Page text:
Univision isn’t giving up on second-screen apps via Digiday

The fight for the second screen was definitively won by Facebook and, to a lesser extent, Twitter, leaving network-created apps in the dust. But Univision isn’t ready to give up the fight, at least when it comes to live events. The Spanish-language broadcaster is seeing if it can appeal to hard-core fans of live events with a dedicated second-screen app that goes beyond the chatter on Facebook and Twitter. Univision’s “La Banda” music competition last month wrapped up its second season — and its first with a mobile companion app, called Conecta, which let viewers vote on contestants, request songs and play a fantasy-style game. The app was sponsored by Verizon.


Everyone’s Flipping Out About the New Oculus Rift Headset via TIME

Preorders began Wednesday, crashing the site. The tweet announcing that Oculus Rift was finally taking preorders for its virtual-reality headset is barely four hours old, but the clamoring — and the complaining — is already deafening. Soon after the headset went on sale for preorders at 11AM ET Wednesday, some Twitter users complained about the $599 price of the VR headset (which comes with two games, Lucky’s Tale and EVE: Valkyrie), or the $1,499-and-up price tag on Rift and PC bundles, especially international buyers upset at the taxes they were charged for the device. Oculus Rift said initially the first shipments would go out before the end of March, but even with a limit of one per customer, that had already been pushed back to May by early afternoon.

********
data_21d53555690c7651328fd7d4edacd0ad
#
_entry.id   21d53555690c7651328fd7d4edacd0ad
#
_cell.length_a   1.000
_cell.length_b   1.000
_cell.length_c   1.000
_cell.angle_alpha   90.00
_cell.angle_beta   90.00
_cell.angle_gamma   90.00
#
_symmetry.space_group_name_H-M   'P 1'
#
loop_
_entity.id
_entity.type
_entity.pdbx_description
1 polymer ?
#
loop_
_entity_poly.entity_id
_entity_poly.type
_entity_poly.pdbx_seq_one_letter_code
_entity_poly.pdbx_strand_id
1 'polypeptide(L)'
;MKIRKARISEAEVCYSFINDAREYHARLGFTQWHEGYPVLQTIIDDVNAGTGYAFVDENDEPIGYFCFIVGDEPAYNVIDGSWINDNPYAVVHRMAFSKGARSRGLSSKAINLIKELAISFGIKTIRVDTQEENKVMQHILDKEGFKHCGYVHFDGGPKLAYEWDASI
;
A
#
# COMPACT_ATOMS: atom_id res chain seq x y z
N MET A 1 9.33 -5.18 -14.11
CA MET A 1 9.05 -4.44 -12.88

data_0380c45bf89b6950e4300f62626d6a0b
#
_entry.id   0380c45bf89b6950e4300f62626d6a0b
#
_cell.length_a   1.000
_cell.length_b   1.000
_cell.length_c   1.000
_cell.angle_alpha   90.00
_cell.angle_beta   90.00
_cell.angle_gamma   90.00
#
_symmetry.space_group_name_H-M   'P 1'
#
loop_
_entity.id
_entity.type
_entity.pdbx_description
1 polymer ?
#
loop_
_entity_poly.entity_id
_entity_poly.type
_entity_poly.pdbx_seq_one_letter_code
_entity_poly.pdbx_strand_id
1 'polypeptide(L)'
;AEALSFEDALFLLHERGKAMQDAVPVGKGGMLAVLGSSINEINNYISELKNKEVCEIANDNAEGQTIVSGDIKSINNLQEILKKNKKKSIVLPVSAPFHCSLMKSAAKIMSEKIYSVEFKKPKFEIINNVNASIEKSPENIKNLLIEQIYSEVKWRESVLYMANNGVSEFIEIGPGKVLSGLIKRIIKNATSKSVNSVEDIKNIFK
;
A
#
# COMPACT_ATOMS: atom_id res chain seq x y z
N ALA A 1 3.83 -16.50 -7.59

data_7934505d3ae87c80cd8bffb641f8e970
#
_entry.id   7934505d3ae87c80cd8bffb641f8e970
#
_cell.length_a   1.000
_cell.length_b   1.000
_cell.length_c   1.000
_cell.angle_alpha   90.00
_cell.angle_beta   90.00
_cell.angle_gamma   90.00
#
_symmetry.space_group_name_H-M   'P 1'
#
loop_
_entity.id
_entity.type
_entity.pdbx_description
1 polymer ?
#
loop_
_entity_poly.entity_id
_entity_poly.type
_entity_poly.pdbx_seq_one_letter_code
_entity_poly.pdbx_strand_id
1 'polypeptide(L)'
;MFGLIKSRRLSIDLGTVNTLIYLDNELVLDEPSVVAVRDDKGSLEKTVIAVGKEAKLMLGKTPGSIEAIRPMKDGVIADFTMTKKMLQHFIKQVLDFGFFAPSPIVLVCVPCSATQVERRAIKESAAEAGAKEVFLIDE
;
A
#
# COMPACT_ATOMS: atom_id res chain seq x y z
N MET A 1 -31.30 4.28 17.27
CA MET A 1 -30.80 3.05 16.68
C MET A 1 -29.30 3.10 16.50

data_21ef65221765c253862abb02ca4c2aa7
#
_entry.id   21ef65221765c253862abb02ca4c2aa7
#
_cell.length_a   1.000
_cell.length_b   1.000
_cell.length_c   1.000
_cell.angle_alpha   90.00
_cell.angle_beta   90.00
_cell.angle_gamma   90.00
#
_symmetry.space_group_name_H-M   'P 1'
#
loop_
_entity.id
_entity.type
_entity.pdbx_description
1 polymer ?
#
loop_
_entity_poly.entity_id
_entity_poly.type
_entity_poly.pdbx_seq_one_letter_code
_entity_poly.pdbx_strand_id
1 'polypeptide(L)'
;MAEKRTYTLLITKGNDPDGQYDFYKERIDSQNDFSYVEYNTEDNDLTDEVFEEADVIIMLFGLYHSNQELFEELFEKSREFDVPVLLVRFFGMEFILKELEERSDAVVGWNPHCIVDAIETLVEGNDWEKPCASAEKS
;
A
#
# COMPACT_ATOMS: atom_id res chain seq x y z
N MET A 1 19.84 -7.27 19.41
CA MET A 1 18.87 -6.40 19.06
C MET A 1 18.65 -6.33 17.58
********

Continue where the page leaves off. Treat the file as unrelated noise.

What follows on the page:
How Will 2016 Tech Policy Impact the Digital World? via SocialTimes

computers-social-media Legislation never seems quite able to keep up with technological development. However, it seems that issues like Net Neutrality, encryption, and commercial drone usage are starting to mature, and get the regulatory framework they need. A post from BuzzFeed outlines how tech policy issues are being addressed this coming year. Cybersecurity, particularly as it related to encryption, was a big topic of discussion last year. Since none of the government proposed initiatives appeared to eliminate backdoors, all were met with strong resistance.

Interested in sharing a story for next week? Tell us in the comments section below!